Sonia BasSheva Mañjon, vice president for diversity and strategic partnerships, will investigate two partnerships between higher education institutions and urban communities during a conference at Trinity College Oct. 23.
The day-long event, titled “Cultural Identity through the Arts in Urban Communities,” will pursue how academic institutions can develop new and innovative collaborative projects with diverse communities in urban settings.
BasSheva Mañjon, who is one of 15 distinguished presenters, will discuss the Green Street Arts Center and the 100 Families Oakland: Art & Social Change program. She will use multimedia presentations to display the impact and results of these campus community collaborations.
“These organizations use art as a catalyst the core for social justice, transformation and civic engagement,” BasSheva Mañjon explains.
“Transforming lives through the arts” is the tag line The Green Street Arts Center, which is supported by partnership between Wesleyan, the City of Middletown and the North End Action Team. The facility serves as a vibrant center for art and education, combining the resources of the university and a committed coalition of local residents to use art as a way to improve quality of life in an economically depressed community.
100 Families is a partnership between four communities in Oakland, California and the Center for Art & Public Life at California College of the Arts (CCA). The educational, grass-roots, civic engagement program that brings together families, artists, students, and educators in a multi-dimensional, interdisciplinary, art program that enlivens the creative spirit and celebrates the power of families and neighborhoods in Oakland, through the transformative process of creating art.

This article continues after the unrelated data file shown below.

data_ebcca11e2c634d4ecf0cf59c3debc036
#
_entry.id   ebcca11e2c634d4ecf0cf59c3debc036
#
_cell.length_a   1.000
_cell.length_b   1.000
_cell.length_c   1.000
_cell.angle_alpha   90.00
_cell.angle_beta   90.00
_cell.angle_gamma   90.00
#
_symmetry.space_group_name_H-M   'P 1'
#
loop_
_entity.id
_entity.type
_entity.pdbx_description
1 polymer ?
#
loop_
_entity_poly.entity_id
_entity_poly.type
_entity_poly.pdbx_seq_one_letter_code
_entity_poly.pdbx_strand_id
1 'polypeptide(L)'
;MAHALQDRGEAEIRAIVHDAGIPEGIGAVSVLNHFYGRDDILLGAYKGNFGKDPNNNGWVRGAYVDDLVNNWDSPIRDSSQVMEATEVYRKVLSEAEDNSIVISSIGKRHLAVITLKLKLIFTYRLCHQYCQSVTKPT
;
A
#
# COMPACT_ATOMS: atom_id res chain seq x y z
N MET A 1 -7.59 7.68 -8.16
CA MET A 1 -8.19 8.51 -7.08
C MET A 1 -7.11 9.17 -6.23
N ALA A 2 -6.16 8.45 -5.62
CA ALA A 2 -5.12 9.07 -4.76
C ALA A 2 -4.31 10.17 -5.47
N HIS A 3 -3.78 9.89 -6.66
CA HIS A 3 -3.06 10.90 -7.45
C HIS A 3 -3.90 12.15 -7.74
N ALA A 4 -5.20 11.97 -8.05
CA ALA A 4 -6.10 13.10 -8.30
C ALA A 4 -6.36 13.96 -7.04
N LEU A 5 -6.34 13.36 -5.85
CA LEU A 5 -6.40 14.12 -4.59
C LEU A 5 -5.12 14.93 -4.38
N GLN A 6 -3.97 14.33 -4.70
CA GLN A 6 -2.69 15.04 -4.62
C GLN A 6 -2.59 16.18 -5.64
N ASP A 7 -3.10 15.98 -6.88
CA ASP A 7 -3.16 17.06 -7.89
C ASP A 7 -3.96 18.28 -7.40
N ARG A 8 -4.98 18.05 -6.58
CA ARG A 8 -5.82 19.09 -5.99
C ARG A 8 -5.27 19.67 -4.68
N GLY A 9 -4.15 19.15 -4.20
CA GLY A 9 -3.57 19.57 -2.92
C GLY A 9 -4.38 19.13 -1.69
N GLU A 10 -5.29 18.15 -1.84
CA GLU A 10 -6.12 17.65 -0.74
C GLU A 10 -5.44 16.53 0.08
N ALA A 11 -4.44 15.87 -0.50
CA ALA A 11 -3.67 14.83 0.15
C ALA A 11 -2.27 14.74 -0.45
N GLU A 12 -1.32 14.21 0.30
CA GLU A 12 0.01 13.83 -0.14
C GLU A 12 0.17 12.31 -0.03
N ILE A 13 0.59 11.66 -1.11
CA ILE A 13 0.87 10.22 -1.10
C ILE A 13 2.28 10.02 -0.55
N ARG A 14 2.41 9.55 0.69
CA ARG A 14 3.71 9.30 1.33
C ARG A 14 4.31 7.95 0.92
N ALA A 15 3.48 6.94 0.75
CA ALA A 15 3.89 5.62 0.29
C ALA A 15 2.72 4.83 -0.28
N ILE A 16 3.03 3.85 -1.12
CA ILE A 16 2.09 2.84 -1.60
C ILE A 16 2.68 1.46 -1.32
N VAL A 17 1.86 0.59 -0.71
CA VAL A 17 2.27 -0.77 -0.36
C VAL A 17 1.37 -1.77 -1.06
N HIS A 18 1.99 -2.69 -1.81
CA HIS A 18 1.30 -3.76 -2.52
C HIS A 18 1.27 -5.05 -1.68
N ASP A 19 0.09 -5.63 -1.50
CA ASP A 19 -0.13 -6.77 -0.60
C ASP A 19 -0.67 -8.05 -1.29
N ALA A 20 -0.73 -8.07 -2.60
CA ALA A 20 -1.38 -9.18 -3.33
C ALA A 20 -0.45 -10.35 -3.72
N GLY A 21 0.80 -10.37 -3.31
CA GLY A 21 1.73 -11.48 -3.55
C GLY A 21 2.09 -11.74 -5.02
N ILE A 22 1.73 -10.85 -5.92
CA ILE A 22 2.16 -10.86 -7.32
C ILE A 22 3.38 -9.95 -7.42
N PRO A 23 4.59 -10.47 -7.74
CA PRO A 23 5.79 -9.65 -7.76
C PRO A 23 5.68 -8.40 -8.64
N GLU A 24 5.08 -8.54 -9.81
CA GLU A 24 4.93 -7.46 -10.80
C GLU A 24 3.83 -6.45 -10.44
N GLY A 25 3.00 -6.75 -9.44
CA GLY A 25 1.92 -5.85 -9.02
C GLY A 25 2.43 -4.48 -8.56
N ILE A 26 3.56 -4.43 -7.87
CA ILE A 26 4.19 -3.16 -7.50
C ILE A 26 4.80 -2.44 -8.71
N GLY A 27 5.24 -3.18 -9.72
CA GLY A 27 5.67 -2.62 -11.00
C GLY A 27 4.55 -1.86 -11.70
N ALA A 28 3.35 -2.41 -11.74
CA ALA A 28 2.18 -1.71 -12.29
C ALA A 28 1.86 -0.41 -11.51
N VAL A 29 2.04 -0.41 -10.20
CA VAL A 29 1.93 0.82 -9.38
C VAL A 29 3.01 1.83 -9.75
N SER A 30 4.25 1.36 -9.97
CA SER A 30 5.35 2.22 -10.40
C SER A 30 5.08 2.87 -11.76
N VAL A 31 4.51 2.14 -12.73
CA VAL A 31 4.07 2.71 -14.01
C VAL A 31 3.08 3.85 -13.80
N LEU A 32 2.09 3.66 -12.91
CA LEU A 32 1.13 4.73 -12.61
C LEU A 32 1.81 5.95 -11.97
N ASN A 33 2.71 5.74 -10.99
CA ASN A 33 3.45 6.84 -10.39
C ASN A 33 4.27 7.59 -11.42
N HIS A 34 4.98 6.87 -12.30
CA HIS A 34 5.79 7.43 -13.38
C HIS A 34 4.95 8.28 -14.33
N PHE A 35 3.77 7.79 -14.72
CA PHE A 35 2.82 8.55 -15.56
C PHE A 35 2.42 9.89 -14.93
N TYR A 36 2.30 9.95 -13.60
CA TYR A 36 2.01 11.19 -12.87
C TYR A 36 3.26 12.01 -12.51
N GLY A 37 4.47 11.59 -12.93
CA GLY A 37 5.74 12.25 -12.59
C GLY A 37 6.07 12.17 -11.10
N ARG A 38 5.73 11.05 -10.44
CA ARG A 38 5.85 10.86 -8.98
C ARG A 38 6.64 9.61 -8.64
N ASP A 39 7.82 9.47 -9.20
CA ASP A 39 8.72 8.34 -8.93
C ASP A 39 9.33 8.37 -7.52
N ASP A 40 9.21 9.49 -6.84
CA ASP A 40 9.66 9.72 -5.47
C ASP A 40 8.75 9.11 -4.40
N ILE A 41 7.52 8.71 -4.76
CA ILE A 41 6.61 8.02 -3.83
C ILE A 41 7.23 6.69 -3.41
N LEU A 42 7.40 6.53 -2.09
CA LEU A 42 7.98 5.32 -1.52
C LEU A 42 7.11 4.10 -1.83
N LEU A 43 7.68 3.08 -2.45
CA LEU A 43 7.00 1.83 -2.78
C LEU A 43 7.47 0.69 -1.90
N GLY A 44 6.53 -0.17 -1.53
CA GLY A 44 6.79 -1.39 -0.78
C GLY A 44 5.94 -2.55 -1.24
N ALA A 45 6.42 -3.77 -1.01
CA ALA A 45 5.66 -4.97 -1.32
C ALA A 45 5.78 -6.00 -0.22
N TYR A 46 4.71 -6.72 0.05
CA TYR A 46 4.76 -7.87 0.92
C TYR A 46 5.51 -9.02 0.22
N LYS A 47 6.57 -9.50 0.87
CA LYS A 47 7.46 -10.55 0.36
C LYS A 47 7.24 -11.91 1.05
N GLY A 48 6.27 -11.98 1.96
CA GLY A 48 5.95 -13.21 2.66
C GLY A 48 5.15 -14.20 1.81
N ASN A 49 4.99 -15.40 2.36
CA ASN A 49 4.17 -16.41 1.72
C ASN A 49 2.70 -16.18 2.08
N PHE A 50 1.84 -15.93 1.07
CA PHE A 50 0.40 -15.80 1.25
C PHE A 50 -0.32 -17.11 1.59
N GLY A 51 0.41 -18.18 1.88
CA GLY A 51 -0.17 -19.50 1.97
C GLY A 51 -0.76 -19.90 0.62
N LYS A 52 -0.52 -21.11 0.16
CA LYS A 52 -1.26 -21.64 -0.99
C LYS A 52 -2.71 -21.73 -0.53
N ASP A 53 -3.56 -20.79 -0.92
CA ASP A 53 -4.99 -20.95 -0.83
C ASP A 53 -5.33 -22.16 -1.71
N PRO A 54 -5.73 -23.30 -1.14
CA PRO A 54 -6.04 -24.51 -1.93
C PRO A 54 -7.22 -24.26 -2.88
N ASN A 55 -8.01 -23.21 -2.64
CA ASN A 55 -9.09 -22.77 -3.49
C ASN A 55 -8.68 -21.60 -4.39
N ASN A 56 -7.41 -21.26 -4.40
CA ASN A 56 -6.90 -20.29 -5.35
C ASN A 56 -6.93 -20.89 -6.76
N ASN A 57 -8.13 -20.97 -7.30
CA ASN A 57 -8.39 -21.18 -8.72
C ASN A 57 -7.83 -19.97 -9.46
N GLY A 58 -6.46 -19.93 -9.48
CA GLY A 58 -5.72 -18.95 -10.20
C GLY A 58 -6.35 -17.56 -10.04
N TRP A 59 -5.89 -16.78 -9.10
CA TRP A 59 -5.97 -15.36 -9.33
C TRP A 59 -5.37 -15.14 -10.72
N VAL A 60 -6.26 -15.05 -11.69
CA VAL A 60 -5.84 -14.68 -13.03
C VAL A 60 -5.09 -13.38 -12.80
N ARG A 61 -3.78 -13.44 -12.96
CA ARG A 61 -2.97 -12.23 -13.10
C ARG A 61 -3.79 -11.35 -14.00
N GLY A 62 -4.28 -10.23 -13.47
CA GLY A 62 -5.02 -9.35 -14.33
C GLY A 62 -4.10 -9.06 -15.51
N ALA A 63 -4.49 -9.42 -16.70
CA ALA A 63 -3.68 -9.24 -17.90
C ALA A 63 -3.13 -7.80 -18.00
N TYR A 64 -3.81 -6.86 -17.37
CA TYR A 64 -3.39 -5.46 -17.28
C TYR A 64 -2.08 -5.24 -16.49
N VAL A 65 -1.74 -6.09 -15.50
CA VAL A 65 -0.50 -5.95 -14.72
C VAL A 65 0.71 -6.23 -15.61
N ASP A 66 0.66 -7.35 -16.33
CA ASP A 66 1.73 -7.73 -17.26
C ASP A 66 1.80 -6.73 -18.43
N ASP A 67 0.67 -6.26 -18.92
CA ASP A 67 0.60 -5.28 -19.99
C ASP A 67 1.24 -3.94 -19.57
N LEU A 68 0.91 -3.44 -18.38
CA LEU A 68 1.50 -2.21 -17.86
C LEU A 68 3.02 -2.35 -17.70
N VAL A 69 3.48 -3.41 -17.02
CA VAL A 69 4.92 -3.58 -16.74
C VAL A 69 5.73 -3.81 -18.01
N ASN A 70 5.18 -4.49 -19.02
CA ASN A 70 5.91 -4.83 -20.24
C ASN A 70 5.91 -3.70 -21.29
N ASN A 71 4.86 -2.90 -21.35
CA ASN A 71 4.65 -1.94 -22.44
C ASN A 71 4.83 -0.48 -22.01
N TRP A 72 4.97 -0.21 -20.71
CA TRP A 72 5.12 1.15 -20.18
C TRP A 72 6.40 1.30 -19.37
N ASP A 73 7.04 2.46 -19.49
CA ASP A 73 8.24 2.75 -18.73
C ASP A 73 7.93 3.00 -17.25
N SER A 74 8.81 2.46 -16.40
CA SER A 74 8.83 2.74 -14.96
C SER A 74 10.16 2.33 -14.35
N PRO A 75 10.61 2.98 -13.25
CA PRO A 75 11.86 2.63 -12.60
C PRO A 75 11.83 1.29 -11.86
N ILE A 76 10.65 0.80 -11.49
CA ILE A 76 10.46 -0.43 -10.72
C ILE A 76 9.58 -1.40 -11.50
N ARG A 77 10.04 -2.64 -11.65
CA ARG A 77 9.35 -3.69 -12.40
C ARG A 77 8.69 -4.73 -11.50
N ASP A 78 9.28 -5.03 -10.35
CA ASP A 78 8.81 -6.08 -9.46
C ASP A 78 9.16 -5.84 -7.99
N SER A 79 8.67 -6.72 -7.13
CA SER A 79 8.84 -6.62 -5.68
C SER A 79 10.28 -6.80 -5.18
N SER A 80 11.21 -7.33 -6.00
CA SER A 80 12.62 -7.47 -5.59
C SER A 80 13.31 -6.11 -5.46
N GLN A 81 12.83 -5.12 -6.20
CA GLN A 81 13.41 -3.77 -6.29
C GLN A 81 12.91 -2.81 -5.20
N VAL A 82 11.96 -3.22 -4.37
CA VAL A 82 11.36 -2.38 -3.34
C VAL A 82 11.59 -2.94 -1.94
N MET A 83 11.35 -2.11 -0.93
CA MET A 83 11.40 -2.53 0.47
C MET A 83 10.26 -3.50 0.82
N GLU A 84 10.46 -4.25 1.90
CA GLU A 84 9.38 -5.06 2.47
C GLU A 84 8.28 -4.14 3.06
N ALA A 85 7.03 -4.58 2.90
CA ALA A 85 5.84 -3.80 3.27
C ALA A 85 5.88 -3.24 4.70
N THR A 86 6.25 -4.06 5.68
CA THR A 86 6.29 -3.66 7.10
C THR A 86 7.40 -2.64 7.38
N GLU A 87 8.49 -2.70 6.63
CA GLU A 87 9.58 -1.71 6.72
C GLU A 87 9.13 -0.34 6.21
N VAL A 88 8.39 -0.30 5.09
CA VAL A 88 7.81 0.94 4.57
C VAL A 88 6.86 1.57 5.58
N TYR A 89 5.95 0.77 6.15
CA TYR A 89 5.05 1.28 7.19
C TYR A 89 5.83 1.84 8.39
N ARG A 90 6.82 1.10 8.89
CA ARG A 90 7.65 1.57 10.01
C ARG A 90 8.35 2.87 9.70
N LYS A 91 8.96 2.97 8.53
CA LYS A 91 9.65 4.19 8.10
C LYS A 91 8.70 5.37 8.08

At Wesleyan, BasSheva Mañjon provides leadership on civic engagement and cooperation with private and public organizations. Her charge is to enhance the university’s outreach and engagement with the greater Middletown community and local and state government. Prior to Wesleyan, she worked as the executive director of the Center for Art and Public Life and and held the endowed position of Simpson Professor of Community Arts at the CCA. She has more than 20 years of experience in higher education and nonprofit administration including executive director of the City of Oakland’s Craft and Cultural Arts Department, director of Community Arts and Education for the San Francisco Art Commission, executive director of the San Francisco National Academy of Recording Arts and Sciences and chief executive officer of Mañjon International Services.
The conference will be held from 8:30 a.m. to 4 p.m. in the Washington Room in Mather Hall at Trinity College. The event is free and open to the public.
For more information, contact the conference organizer, Eric Galm, at Eric.Galm@trincoll.edu or at 860-297-4201.